J.D. Goodwin - Longview, Wash.
OK folks. This is serious. The kid gloves have to come off, you need to be prepared to lose friends and not get laid by dumb bimbos/mimbos as often. This dumb fucker from Longview (I haven't been to Longview, but I am familiar with the area- it's the kind of place where locals might deliberately kill spotted owls "in protest") states as if it were a fact that the 9-11 terrorists were trained in Iraq! He's clinically delusional. Stuff like this just kills me. It kills me. There's absolutely no evidence whatsoever that's even remotely true, yet this guy believes it.
I say take off the kid gloves because this is a crisis- it's a crisis of ignorance. Half our nation could be talked into attacking any nation on the planet for any pretext just through their sheer fucking stupidity, ignorance, laziness, and cultural arrogance. We are the most dangerous nation the world has ever seen. Great googely-moogely, we're walking in the footsteps of Rome, colonial Britain, and pre-Nazi Germany with our eyes wide open, saying this time it's different because we're Americans. We're incapable of empire or doing wrong because we're Americans.
Man, "they" were Romans, "they" were Britons, "they" were Germans; group self-worship plus power plus ignorance equals a shitstorm comin' down on the world's head.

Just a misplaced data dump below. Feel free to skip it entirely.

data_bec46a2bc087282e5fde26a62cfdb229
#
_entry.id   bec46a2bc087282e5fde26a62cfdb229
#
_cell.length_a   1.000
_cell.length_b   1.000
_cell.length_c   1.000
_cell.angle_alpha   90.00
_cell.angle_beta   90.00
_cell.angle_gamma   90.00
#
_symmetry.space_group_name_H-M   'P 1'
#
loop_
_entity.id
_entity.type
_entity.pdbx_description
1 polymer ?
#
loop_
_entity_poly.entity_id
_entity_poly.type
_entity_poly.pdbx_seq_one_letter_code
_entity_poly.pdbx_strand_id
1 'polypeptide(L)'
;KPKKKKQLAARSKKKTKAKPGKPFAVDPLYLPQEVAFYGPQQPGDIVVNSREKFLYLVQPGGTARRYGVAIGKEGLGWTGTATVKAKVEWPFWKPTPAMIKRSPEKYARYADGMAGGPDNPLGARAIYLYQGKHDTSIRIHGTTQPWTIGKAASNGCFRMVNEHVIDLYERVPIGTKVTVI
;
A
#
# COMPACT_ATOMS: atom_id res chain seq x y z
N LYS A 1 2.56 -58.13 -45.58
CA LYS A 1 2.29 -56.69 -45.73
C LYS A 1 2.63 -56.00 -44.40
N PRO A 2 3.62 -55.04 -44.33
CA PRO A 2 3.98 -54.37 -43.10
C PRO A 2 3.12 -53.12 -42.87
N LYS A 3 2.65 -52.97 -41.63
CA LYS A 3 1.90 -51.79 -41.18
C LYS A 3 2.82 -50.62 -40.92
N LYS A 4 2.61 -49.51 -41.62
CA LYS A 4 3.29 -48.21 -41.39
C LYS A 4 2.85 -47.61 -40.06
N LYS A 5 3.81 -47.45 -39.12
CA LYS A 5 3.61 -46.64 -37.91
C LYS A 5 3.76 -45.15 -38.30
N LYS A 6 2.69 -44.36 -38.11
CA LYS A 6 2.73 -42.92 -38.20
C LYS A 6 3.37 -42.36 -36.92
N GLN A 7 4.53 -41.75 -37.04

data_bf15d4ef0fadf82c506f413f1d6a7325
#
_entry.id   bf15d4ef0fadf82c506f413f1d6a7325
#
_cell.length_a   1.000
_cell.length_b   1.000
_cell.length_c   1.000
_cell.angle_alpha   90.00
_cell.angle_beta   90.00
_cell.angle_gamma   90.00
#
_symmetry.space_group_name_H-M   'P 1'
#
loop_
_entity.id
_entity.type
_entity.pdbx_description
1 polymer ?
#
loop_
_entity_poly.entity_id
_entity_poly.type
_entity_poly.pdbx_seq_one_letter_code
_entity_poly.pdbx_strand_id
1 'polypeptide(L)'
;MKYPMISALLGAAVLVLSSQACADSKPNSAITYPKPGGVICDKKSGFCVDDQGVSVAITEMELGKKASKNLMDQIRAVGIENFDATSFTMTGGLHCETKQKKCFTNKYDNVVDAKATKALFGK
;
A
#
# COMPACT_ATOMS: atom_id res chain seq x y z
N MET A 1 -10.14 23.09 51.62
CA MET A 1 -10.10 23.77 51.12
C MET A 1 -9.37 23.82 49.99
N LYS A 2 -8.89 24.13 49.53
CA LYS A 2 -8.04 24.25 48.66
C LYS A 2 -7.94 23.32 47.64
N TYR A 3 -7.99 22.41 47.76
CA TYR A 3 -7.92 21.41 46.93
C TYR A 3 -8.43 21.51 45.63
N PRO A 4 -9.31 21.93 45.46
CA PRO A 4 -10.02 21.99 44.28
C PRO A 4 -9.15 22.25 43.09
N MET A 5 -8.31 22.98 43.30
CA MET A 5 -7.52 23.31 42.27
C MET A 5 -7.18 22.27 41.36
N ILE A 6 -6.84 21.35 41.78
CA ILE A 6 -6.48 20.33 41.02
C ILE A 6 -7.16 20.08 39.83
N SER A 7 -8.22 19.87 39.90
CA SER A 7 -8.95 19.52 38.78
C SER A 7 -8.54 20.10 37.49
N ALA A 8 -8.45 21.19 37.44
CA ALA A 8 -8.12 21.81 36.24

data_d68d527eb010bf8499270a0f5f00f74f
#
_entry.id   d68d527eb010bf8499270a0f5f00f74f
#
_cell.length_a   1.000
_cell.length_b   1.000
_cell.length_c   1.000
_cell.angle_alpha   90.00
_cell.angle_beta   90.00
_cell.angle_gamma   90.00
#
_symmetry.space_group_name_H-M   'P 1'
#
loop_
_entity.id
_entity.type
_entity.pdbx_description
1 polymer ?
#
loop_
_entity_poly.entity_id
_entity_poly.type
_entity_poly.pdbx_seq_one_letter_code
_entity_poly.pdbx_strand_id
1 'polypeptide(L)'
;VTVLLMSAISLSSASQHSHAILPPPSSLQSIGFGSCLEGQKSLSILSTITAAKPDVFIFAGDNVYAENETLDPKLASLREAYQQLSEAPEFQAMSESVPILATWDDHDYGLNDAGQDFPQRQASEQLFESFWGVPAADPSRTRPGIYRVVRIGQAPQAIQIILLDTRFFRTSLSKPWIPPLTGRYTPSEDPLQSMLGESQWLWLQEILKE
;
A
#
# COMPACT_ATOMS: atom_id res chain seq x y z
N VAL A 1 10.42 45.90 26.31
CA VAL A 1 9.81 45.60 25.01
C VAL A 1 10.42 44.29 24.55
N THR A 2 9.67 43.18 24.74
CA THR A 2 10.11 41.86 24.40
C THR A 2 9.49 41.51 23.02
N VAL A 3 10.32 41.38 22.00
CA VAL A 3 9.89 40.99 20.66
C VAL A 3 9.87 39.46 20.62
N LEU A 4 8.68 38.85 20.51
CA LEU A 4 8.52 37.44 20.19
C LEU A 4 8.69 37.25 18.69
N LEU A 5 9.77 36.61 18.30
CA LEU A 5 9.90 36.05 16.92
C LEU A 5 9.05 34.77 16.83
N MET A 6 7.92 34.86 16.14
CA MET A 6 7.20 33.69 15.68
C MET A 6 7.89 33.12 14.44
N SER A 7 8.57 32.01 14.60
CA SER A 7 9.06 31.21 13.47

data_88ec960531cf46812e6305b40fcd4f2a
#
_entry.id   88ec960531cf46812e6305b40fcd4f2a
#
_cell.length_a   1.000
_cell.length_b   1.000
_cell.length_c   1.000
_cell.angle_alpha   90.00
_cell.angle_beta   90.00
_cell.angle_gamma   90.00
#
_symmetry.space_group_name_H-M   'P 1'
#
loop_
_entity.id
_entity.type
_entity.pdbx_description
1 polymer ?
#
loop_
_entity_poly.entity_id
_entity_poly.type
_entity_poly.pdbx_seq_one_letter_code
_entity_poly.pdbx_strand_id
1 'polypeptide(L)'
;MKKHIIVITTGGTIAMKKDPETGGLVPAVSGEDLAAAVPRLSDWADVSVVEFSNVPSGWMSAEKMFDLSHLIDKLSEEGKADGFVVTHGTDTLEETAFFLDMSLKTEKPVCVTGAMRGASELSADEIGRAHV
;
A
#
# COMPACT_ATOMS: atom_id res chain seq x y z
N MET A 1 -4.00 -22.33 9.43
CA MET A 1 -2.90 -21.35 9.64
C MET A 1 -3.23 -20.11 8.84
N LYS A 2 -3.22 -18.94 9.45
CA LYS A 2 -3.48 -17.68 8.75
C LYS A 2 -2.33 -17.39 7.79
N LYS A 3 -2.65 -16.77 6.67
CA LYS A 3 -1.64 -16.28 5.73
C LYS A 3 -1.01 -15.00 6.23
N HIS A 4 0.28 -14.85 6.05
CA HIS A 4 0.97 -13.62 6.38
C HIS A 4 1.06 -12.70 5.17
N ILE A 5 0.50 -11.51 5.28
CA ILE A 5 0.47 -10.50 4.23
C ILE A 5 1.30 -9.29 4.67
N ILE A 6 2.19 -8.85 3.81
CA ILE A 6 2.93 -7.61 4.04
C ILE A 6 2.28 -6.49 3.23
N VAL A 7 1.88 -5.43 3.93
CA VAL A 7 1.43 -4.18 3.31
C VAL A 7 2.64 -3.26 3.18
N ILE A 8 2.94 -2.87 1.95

So it's time to confront this ignorance folks. What do I mean? Someone you know that's a loudmouthed know-nothing- get in his fucking face and lay it down. We simply cannot have huge swaths of the nation living in a dream world.
This isn't about right or left, it's about the terms of debate. We can have a democracy that's ideologically split, we can't have one that's reality split- one side completely delusional, the other side dealing with reality- because it's a hell of a lot easier to make up pretty-sounding stories than it is to deal with the world as it is.
At this rate the Delusionists will take over the entire nation within just a few short years. I may be wrong but I don't remember it being this bad even during Gulf War 1. What happens when Fox News comes out with subdermal Newsfeed chips implanted in your brain?!?
So tell that dumb chick you were hoping to lay she doesn't know what she's talking about. Inform that stupid piece of man-meat you wanted to use for a little panky that no, in fact the Agreed Framework did work and there's a difference between Plutonium and Uranium. So you'll go home alone, big deal! Have you seen the recent advances in adult sexual aids?